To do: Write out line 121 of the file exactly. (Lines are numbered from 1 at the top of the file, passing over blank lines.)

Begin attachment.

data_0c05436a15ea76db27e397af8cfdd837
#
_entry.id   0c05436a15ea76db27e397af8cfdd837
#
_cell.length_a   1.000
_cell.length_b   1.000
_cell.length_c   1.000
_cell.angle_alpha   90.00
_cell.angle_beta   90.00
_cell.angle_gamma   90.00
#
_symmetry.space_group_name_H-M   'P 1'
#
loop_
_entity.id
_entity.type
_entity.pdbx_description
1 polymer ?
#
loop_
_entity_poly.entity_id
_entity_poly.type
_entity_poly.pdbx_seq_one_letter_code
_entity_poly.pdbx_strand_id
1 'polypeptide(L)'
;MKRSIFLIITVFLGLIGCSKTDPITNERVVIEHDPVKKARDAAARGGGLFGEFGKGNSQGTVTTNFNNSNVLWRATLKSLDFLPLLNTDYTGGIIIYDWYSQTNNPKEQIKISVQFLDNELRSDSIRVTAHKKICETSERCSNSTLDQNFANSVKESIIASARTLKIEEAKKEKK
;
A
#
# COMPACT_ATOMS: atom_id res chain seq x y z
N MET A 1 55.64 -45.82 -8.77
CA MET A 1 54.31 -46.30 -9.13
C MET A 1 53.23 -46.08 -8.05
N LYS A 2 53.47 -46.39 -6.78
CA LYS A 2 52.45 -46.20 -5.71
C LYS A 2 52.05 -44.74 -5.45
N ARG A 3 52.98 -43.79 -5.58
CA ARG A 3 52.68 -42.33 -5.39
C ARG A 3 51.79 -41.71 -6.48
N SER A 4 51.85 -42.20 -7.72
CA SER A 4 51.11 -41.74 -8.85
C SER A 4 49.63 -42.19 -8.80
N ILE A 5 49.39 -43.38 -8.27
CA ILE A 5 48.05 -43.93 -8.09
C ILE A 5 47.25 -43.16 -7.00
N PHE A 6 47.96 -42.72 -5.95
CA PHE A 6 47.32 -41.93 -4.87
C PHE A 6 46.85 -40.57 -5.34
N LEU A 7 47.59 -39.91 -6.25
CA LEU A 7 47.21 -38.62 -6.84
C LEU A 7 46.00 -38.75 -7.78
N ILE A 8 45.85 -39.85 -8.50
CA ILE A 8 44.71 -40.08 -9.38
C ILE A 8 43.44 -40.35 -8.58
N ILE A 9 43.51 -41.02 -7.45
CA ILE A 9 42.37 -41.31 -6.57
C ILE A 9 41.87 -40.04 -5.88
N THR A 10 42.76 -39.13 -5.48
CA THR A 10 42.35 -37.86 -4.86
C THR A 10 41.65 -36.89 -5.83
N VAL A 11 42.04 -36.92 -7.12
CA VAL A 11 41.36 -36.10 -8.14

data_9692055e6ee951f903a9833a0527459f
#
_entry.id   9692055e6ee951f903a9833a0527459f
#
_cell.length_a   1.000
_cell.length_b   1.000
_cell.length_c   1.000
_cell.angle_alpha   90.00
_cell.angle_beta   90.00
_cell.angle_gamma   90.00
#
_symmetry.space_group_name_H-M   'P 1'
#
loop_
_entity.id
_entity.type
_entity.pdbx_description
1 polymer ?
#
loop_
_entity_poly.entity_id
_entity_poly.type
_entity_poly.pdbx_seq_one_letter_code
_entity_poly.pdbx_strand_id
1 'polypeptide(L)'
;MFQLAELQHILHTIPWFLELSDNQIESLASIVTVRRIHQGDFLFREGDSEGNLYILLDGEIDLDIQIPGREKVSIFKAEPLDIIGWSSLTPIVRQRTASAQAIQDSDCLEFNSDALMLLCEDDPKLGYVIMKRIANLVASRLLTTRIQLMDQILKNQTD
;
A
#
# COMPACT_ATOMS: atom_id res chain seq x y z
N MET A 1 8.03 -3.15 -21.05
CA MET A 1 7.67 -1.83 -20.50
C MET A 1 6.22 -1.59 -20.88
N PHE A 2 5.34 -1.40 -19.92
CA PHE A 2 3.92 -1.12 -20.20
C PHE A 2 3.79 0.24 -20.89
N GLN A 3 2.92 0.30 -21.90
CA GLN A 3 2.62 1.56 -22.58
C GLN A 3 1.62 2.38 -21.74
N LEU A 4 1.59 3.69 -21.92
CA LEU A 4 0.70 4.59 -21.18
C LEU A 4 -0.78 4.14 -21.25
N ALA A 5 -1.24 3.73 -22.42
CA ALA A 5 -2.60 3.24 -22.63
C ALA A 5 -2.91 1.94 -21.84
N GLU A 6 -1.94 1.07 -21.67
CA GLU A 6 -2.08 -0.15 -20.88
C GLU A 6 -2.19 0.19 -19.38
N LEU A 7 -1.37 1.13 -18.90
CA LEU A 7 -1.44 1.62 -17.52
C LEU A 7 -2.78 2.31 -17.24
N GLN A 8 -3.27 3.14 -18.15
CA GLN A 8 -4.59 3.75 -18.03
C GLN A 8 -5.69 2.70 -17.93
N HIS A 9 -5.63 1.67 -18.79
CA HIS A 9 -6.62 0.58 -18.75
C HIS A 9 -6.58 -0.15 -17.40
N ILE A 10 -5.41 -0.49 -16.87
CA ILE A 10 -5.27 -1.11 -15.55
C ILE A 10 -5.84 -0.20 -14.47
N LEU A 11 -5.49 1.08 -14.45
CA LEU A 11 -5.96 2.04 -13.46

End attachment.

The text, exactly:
CA ILE A 10 -5.27 -1.11 -15.55